When it comes to choosing a lover, women are more open-minded than men and a team of researchers has proven it. Dr. Elizabeth McClintock of the University of Notre Dame conducted a study on gender fluidity found that women are three times as likely to explore bisexuality compared to men.
The study, which used data from Add Health, found that the sexual identity of women is influenced as much by romance as it is sex. Sex shouldn’t be discounted, though — the study also found that women were more open to bisexuality if they had generally unsatisfying sex lives. Their findings showed women between ages 22 and 28 were the most likely to change their sexual identity. The research also claimed that although women who claimed to be “100 percent” heterosexual were childless, successful and sexually attractive. Dr. McClintock explains:
“Women with some degree of attraction to both males and females might not be drawn into heterosexuality if they have favorable options in the heterosexual partner market. Women who are initially successful in partnering with men, as is more traditionally expected, may never explore their attraction to other women. However, women with the same sexual attractions, but less favorable heterosexual options might have greater opportunity to experiment with same-sex partners.”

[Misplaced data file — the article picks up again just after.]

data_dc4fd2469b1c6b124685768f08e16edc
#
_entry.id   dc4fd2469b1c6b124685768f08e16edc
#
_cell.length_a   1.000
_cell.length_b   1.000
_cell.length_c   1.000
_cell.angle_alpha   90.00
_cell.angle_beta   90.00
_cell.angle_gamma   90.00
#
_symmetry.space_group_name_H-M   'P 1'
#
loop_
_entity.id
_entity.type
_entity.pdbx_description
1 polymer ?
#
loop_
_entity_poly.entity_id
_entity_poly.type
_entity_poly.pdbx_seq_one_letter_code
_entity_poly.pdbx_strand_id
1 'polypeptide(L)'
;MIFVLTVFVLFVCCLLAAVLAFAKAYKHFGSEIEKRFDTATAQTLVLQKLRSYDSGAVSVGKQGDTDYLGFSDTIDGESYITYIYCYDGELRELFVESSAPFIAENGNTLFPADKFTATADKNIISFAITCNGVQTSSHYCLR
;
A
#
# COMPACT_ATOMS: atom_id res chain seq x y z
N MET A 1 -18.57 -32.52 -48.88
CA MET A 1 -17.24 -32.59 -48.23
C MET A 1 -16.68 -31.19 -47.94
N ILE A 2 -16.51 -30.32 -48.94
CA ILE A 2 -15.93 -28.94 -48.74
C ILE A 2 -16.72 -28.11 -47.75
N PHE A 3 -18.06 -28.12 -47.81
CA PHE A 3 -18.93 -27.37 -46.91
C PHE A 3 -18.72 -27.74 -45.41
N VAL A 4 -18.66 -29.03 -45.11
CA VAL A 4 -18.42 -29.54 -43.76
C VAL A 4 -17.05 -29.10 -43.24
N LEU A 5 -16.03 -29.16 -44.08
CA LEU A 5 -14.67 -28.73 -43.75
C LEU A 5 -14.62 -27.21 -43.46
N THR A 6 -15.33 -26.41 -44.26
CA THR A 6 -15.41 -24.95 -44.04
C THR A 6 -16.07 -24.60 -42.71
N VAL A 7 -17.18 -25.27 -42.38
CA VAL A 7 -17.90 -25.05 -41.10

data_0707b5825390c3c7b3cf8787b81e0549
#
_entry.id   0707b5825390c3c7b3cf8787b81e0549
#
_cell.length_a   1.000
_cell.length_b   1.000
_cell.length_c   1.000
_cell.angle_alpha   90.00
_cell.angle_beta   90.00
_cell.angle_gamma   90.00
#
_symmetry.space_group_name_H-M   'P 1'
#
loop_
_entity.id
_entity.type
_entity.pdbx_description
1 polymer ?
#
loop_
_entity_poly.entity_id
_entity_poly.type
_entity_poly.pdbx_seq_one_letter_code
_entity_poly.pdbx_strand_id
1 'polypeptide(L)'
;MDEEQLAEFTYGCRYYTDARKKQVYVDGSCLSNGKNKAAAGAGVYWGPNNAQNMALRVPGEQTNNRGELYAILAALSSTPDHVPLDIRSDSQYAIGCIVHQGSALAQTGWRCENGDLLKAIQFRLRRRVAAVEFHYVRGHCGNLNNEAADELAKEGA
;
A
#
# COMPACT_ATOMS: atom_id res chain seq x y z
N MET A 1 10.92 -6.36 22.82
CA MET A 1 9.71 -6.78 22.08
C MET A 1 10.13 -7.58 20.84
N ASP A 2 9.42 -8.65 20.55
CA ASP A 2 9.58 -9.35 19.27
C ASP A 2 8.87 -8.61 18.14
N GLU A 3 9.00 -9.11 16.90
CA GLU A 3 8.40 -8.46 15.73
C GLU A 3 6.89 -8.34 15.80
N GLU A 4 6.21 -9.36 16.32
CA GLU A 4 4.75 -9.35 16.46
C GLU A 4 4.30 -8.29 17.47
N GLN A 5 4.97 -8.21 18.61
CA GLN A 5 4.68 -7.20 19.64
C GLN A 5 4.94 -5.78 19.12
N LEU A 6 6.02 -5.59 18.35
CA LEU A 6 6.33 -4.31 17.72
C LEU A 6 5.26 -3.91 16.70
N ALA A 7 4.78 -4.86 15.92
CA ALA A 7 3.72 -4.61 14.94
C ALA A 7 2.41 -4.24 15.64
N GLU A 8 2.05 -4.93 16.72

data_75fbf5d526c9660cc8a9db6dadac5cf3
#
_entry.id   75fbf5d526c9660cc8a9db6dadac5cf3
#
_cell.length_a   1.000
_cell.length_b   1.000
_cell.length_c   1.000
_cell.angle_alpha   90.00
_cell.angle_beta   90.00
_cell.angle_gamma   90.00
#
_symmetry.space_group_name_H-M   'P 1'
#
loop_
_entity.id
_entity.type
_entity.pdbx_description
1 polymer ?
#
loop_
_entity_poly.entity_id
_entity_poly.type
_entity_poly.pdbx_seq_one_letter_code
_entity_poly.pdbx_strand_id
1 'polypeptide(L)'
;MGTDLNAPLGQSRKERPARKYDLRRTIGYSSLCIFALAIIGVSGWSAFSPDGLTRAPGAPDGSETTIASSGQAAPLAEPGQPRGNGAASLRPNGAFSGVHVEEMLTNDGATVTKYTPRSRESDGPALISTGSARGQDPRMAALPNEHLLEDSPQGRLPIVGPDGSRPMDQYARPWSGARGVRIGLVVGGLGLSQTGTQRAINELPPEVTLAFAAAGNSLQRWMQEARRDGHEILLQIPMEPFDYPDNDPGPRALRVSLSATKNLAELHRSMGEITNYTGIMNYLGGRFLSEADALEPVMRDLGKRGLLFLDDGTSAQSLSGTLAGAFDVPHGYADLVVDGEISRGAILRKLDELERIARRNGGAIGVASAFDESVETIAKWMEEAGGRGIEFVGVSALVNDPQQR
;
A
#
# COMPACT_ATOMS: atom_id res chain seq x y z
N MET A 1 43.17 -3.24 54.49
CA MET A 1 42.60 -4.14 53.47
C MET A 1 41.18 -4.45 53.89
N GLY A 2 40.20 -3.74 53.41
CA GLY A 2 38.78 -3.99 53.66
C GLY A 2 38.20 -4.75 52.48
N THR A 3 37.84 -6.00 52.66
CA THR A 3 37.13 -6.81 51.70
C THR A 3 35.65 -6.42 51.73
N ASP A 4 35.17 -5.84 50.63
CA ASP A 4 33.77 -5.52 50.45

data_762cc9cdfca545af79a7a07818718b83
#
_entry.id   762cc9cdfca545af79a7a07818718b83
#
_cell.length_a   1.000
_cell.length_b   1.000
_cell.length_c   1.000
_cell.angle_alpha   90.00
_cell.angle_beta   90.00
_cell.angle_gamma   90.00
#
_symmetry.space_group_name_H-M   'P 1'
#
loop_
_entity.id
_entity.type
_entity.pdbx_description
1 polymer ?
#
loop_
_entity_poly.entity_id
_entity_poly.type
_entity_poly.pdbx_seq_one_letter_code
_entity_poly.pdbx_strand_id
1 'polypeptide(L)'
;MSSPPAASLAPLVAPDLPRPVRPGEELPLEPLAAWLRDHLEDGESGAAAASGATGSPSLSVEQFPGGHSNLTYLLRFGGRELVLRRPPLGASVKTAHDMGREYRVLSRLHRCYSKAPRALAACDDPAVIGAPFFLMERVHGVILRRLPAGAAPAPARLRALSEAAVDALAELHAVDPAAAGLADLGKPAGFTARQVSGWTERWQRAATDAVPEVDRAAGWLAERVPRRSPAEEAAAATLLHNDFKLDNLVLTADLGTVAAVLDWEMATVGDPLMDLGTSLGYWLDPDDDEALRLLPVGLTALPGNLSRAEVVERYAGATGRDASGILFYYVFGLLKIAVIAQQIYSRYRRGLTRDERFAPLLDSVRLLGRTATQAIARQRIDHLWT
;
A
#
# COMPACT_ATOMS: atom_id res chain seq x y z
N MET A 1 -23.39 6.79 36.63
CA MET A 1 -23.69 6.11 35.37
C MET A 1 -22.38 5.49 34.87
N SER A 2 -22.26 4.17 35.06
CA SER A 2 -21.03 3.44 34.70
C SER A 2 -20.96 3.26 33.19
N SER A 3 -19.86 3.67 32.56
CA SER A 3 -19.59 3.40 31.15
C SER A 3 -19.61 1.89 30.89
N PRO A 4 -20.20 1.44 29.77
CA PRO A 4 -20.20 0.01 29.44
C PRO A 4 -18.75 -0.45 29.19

McClintock also found that when men said they were either “100 percent” heterosexual or homosexual, they didn’t drift far from that scale. Unlike women, men having unsatisfying sex makes no difference in the men’s sexual identity. Oddly enough the research found that men with higher levels of education were more likely to identify as bisexual.
“Having flexible sexual attractions may grant greater importance to contextual and experiential factors when it comes to sexual identity,” McClintock said. In other words, people who identify as straight or gay may find themselves happier or more satisfied with the “wrong type” of sex partner.
(featured image via Luis Lobo Borobia)